Estero is no longer the tangled jungle of vegetation it was when Cyrus Teed started his utopian community along the river at Koreshan, but it still has small pockets of “Old Florida” along the river, as well as access to large swaths of public land preserving where the waters meet the bay.
In a hidden corner of Collier County, Barefoot Beach Preserve provides immersion in nature at a beauty spot along two miles of natural shoreline on the Gulf of Mexico just north of Wiggins Pass.
At Lovers Key State Park, head to the north end of the island to explore the Black Island Trail. Shared with mountain bikers, the trail system at Black Island consists of two separate loops linked by an unpaved service road.
Providing a buffer between the heavily developed Gulf Coast between Fort Myers and Estero and the delicate estuaries that serve as nurseries for the aquatic life of the region, Estero Bay Preserve State Park encompasses ten miles of shoreline along Estero Bay.
A tough hike when it’s wet, Estero Scrub Preserve State Park has several loops through wet flatwoods and tidal marshes along the rim of Estero Bay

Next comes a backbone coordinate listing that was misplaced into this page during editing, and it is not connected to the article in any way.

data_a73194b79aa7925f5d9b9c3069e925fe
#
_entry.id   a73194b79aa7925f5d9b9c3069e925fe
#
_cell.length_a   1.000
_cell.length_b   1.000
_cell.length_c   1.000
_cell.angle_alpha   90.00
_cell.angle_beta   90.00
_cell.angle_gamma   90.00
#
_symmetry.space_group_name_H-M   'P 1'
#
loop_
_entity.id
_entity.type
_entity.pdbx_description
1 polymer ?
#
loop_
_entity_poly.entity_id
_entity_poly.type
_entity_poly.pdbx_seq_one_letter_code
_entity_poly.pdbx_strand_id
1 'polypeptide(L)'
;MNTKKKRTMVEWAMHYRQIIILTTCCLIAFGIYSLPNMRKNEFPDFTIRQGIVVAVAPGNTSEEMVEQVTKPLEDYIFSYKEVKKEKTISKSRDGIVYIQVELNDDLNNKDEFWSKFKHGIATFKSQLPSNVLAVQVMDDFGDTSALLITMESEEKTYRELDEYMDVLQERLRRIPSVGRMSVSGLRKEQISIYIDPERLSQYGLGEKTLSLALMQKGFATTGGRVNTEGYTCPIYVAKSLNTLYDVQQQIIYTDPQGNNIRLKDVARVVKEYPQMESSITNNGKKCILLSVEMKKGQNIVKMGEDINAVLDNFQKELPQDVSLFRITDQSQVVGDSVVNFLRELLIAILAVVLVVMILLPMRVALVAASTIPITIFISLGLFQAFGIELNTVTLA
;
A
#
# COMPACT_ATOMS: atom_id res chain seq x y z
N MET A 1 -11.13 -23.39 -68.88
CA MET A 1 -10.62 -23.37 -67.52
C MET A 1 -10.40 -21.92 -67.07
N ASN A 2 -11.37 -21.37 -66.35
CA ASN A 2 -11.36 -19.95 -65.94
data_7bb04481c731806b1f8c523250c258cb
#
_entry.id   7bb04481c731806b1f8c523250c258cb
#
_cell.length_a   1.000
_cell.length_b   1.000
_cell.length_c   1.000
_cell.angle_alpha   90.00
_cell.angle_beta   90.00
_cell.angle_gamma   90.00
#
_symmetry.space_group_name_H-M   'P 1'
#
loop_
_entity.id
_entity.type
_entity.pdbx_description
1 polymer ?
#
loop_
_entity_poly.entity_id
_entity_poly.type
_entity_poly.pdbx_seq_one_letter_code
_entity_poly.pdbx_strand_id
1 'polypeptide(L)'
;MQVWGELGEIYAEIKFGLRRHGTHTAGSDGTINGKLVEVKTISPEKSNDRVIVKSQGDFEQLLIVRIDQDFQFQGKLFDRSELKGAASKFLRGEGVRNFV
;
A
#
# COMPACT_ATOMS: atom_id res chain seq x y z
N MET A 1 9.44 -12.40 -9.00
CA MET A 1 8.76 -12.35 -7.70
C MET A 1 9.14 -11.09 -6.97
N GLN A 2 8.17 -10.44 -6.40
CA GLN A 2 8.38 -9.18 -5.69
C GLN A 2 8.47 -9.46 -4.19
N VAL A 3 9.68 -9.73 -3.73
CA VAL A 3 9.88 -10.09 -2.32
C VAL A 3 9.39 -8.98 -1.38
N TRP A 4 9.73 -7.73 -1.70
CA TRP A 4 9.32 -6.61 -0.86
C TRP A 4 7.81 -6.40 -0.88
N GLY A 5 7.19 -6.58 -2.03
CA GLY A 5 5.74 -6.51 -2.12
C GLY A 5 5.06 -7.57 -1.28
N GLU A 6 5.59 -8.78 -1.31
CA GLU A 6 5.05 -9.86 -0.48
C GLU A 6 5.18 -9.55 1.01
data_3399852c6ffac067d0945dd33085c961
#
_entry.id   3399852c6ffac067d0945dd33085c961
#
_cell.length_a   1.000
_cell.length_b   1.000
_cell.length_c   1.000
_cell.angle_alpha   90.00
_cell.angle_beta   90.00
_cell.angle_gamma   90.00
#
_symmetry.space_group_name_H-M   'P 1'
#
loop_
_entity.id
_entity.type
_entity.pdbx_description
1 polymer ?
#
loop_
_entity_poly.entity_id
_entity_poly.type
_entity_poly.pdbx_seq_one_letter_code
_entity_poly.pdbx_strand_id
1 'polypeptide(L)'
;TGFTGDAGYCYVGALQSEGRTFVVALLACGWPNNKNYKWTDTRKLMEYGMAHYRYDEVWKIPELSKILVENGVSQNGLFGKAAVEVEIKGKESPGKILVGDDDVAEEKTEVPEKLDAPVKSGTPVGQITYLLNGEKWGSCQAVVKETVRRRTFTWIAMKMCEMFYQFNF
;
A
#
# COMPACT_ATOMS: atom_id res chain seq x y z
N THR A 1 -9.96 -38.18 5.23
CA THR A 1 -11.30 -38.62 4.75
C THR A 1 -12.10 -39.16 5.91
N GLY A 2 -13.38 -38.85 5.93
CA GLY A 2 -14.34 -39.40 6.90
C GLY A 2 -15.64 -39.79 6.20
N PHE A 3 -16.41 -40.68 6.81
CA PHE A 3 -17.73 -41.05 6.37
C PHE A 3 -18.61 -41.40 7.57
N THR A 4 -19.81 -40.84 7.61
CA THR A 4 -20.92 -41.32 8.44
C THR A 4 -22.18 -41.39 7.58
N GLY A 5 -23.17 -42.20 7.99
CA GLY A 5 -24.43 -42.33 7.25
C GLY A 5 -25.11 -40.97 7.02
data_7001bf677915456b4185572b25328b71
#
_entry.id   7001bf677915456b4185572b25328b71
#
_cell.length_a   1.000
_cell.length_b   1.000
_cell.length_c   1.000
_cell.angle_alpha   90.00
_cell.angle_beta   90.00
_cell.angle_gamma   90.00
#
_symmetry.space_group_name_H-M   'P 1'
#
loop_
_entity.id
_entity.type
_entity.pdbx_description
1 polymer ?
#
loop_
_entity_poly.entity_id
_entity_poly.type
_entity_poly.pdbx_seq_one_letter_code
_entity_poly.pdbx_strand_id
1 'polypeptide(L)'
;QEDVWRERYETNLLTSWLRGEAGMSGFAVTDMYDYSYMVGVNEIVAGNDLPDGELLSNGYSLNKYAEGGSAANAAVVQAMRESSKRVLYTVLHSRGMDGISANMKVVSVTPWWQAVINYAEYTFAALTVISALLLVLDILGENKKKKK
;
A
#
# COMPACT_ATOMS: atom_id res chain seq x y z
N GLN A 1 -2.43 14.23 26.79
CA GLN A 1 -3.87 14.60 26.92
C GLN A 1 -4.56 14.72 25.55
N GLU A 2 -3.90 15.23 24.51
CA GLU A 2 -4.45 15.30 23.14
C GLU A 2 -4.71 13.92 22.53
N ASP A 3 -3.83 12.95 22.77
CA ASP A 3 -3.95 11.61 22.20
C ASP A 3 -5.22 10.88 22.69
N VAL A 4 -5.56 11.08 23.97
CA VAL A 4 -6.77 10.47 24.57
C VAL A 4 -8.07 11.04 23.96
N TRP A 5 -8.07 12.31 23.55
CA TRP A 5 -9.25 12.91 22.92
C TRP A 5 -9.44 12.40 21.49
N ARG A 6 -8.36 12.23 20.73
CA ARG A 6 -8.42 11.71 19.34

When Dr. Cyrus Teed founded a commune along the banks of the Estero River in 1894, he envisioned a utopia in the tropics. Koreshan State Park preserves that slice of history.
With a name straight out of tourist fantasies of 1950s Florida, Lovers Key State Park is a series of slim barrier islands between Estero Bay and the Gulf of Mexico, just south of Fort Myers Beach.
Articles about Estero
At the Koreshan Unity in Estero, Florida, a group of believers gathered in 1894 to begin building their paradise. It is now a National Historic Site and a Florida State Park. Walk the trails and streets of “New Jerusalem” to learn its story.
A conservationist and a Floridian who truly made a difference for Florida, Ellen Peterson, founded Florida’s Sierra Club chapter in the 1970s and fought to keep Fisheating Creek open to paddlers. She leaves behind a sterling legacy for our state.
Encompassing the northwestern edge of the Big Cypress Swamp – CREW, or Corkscrew Regional Ecosystem Watershed – protects more than 60,000 acres of wetlands between Estero and Immokalee. While they’ve had access for years to a trail system showcasing pine flatwoods and marsh ecosystems off CR 850, they’ve recently unveiled a brand-new trail system leading …